“If we sat around lamenting about all the book or magazine ideas we wished we’d thought of, this one would be tops. We should pick huge topics; topics that intimidate us with all their possibilities—we would’ve said had we thought of this—and then we’ll compile all the best writing on these topics going back to ancient times. Then we’ll add some amazing contemporary writers and make it all one huge narrative spanning the breadth of human existence. And we’ll do this every three months.” —McSweeney’s Internet Tendency


“Lapham’s Quarterly is a godsend, a genuine treasure for any and all who care about history and ideas and the love of learning. It is superbly edited, beautifully designed and illustrated, and has a good tactile presence exactly in the spirit of its purpose. I don’t know when I’ve been so pleased by something that arrived in the mail unexpectedly. Bravo!” —David McCullough


“Brilliant and much needed.” —Dave Eggers


“No matter how many magazines and journals to which you may subscribe, Lapham’s Quarterly is a necessity. From its very first issue, it has become the Thinking Person’s Guide to where we’ve come from, where we are, and where we may be going. Lewis Lapham’s name on the cover is enough to tell you, you’re in for an intellectual treat.” —Morley Safer


“Lavishly detailed, handsomely produced, and conceptually brilliant... It recontextualizes history and makes it come alive to the sound of battle.” —James Wolcott, Vanity Fair


“Enthralling reading... A magazine that demands focus and engages intellect in order to elicit persuasive emotions.” —Francesca Mari, The New Republic


“Lapham’s Quarterly is careful to avoid narratives bogged down in scholar-speak, instead favoring histories rich in both detail and prose. This commitment to readability makes the journal’s content a unique, pleasant marriage of great storytelling and important historical accounts.” —Morgan Winters, Utne Reader


“The tag line for the recently launched Lapham’s Quarterly is ‘the journal that enlists the counsel of the dead.’ Don't worry: this isn't a horror film. Instead, this thick periodical, helmed by—and named for—Lewis Lapham, culls writings from the history books, and age-old source material. In the new issue, ‘States of War,’ the former editor of Harper’s gets the help of Homer and Woodrow Wilson, who lend perspective to our own modern conflicts.” —The Christian Science Monitor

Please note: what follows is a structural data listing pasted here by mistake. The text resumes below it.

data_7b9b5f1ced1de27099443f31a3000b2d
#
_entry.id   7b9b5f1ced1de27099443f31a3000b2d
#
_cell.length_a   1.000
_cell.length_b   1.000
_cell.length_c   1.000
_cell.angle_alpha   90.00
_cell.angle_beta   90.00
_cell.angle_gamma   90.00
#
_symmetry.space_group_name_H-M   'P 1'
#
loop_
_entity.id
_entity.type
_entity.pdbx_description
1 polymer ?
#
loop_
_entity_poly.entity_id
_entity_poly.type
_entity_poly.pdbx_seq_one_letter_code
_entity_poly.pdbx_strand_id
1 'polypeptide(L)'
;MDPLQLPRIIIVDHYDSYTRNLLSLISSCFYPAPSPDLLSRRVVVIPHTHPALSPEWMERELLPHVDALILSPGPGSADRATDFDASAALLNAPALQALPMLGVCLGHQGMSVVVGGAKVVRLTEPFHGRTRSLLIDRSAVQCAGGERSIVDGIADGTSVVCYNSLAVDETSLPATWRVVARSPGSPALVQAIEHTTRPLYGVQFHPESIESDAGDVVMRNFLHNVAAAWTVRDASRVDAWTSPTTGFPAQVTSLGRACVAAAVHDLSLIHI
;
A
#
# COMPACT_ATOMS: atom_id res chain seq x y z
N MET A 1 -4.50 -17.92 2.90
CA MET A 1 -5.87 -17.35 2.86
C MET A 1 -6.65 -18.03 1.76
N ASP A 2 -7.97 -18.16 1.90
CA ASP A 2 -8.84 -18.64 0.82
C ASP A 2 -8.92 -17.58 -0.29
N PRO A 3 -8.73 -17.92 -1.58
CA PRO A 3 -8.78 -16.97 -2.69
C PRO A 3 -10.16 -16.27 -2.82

“It is not the next big thing; it is the real thing, a must-read.” —Ken Alexander, The Walrus (Canada)


“Expertly edited and easy to read.” —The Age (Australia)


“Expertly presented, with a soft matte finish and subdued colors, the magazine has a look and feel that reflect the quality of the fine writing. Essential for academic libraries; highly recommended for public libraries.” —Steve Black, Library Journal


“What one is reminded of in combing the pages, of course, is the degree to which our problems were the problems of our forefathers, too. That’s a lively lesson to keep in mind in our self-absorbed age.” —Baton Rouge Advocate

Lapham’s Quarterly offers paid internships in its New York office. The internship is full time and requires a commitment of five days per week. Each internship lasts approximately twelve weeks, affording interns the opportunity to participate in the full production cycle of a single print issue. Interns contribute to every phase of the editorial process, including suggesting, finding, and editing historical texts; researching, composing, and proofreading our charts and graphs; and attending staff and editorial board meetings for the magazine.


Interested candidates should demonstrate a grounding in the history of ideas and an understanding of the Quarterly’s mission with the submission of a cover letter, résumé, and three potential readings for an issue on “The Mind.” A writing sample is not necessary; cover letters will be taken to serve as such. Applications will be considered on a rolling basis.


A Lapham’s Quarterly internship pays $15 an hour and provides a monthly MTA card. The internship is full time for three months.


Please submit materials to


Fall Session
Dates: August 15–November 11
Deadline: June 17


Winter Session
Dates: November 14–February 10
Deadline: September 16


Spring Session
Dates: February 13–May 12
Deadline: December 16


Summer Session
Dates: May 15–August 11
Deadline: March 17

Lapham’s Quarterly does not accept unsolicited original work, but we invite readers to send along interesting, topical, unusual, or enlightening historical documents and articles for use in the Quarterly or online. 


Letters to the editor may be sent to


If you have any questions about a subscription or are experiencing subscription difficulties, please call (877) 890-3001. If outside the U.S., please call (903) 636-1126, or email